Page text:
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Lost views of York
8:47am Tuesday 8th May 2012 in News
The Old Ouse Bridge is seen from King’s Staith in this atmospheric 18th century oil by Farrington.
It was a popular place for visitors of the day, notes Peter Brown in his catalogue to the Views of York exhibition at Fairfax House, where the painting is on loan from the Company of Merchant Adventurers – even though getting to it was not always easy. Mr Brown said: “Access to the landing area was only possible from Castlegate from the three water lanes.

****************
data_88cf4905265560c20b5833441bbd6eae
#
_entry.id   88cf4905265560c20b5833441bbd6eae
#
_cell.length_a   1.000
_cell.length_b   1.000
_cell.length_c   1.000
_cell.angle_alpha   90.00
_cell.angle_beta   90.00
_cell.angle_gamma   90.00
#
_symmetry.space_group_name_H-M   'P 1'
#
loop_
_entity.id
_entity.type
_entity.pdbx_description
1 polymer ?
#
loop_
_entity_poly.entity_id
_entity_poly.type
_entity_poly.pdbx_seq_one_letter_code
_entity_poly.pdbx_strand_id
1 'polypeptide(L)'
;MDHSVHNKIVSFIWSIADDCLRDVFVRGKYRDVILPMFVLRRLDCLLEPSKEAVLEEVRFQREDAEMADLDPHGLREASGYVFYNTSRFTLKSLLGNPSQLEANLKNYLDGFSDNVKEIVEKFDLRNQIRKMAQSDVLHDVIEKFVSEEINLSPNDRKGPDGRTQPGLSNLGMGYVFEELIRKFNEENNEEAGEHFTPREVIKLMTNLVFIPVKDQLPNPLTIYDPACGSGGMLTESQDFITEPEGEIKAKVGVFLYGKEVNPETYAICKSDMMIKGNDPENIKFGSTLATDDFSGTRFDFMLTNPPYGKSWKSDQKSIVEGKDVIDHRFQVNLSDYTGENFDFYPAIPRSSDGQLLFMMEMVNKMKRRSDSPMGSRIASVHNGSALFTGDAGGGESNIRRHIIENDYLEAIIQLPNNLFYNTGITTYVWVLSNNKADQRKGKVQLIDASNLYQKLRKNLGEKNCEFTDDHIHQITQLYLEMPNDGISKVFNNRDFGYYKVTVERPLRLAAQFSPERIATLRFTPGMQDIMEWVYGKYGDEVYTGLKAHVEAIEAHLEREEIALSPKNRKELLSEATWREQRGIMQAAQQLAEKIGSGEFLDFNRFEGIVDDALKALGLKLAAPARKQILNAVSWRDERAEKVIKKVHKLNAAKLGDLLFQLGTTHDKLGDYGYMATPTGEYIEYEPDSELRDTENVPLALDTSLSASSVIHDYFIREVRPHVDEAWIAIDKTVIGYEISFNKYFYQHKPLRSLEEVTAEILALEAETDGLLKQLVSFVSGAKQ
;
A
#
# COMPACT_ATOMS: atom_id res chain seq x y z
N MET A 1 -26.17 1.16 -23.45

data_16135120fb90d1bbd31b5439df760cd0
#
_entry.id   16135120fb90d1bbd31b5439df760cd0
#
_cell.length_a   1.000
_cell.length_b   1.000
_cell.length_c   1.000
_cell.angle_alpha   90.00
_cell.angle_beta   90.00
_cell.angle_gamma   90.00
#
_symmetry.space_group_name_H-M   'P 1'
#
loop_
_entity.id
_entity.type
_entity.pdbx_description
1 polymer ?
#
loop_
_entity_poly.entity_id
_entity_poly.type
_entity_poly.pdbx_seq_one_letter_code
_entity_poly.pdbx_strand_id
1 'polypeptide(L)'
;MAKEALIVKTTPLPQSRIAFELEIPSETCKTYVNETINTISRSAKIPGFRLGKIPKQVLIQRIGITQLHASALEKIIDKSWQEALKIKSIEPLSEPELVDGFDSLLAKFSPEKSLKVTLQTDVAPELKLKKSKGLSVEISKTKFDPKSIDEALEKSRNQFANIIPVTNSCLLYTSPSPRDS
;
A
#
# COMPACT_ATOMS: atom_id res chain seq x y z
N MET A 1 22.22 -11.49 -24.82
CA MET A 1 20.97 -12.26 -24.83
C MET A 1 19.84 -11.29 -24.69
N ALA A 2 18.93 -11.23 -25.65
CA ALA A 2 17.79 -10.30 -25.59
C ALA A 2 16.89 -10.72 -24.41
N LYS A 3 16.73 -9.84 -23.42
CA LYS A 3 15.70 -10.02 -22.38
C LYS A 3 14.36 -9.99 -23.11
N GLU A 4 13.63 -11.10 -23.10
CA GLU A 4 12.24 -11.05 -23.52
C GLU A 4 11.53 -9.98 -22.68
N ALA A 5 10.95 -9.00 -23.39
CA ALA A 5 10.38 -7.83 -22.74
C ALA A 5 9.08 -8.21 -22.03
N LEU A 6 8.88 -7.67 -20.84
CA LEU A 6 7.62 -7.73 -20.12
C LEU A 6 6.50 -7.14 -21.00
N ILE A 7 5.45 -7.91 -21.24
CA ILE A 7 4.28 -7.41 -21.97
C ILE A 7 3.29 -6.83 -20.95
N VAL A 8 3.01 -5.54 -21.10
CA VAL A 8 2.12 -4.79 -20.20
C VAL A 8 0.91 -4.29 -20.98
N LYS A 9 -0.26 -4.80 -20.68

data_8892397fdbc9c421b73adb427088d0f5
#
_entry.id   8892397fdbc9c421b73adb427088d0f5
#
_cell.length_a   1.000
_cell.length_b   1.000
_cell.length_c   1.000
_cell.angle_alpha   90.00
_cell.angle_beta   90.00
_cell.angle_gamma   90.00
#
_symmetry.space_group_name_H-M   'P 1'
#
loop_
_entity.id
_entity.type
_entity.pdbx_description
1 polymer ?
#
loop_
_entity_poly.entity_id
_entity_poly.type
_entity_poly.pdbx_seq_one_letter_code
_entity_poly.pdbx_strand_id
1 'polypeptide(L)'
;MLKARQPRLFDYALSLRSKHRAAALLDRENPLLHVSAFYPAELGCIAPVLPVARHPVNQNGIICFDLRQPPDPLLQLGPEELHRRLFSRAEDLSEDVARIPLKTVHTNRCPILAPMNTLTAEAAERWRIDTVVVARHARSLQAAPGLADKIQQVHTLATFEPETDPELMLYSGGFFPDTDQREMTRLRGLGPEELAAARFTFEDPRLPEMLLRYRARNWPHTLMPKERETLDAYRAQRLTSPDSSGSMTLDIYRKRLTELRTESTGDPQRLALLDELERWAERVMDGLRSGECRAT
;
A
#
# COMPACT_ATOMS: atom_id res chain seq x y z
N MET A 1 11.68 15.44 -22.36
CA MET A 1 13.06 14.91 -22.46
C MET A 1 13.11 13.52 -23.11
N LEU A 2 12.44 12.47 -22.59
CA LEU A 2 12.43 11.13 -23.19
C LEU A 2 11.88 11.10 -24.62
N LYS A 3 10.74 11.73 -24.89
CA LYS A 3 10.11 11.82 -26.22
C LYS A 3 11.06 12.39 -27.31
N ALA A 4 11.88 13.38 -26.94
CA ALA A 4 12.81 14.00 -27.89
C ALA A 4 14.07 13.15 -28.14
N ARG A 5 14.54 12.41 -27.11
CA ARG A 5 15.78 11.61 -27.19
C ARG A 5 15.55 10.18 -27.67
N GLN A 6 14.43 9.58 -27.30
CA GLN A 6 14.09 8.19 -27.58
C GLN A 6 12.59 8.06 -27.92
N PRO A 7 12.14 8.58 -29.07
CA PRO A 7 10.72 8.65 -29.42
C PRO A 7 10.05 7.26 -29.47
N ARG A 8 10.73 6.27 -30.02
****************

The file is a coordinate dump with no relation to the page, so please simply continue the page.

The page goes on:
“These steep narrow passages were full of filth, so the experience must have been a challenge for the tourist.” King’s Staith at the time of this painting was the main landing for freshwater fish, Mr Brown notes. But the city was keen to prevent any cleaning of the fish immediately next to the bridge.
York’s so-called “Pudding holes” were public washing places, downstream of the bridge, with steps down to the river’s edge, and one is seen in the foreground. In 1573 the council decreed that “None shall lay any myer or other fylth at the Pudding hole, but to carry the same to St George Closse.”
• The Views of York exhibition runs at Fairfax House until August 31. To find out more, visit the York Civic Trust website, yorkcivictrust.co.uk